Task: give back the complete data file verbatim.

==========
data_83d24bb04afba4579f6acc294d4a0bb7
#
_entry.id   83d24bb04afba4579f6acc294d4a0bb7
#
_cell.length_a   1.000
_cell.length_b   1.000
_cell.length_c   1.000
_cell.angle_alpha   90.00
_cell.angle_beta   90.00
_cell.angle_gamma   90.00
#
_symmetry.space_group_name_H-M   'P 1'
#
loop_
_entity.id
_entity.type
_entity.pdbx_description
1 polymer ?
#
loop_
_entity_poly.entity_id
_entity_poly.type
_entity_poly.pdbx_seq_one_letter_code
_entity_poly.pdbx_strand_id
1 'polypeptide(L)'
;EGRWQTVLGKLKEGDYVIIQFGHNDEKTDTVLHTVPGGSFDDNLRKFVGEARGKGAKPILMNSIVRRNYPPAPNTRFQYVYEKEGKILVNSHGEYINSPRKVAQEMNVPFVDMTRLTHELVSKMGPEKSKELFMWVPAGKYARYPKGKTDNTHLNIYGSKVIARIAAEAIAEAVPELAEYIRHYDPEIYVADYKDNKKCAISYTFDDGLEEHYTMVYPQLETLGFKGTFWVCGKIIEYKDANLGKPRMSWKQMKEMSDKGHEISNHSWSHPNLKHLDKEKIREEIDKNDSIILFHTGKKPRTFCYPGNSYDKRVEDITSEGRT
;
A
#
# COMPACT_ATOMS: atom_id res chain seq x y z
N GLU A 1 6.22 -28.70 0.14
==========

data_83d24bb04afba4579f6acc294d4a0bb7
#
_entry.id   83d24bb04afba4579f6acc294d4a0bb7
#
_cell.length_a   1.000
_cell.length_b   1.000
_cell.length_c   1.000
_cell.angle_alpha   90.00
_cell.angle_beta   90.00
_cell.angle_gamma   90.00
#
_symmetry.space_group_name_H-M   'P 1'
#
loop_
_entity.id
_entity.type
_entity.pdbx_description
1 polymer ?
#
loop_
_entity_poly.entity_id
_entity_poly.type
_entity_poly.pdbx_seq_one_letter_code
_entity_poly.pdbx_strand_id
1 'polypeptide(L)'
;EGRWQTVLGKLKEGDYVIIQFGHNDEKTDTVLHTVPGGSFDDNLRKFVGEARGKGAKPILMNSIVRRNYPPAPNTRFQYVYEKEGKILVNSHGEYINSPRKVAQEMNVPFVDMTRLTHELVSKMGPEKSKELFMWVPAGKYARYPKGKTDNTHLNIYGSKVIARIAAEAIAEAVPELAEYIRHYDPEIYVADYKDNKKCAISYTFDDGLEEHYTMVYPQLETLGFKGTFWVCGKIIEYKDANLGKPRMSWKQMKEMSDKGHEISNHSWSHPNLKHLDKEKIREEIDKNDSIILFHTGKKPRTFCYPGNSYDKRVEDITSEGRT
;
A
#
# COMPACT_ATOMS: atom_id res chain seq x y z
N GLU A 1 6.22 -28.70 0.14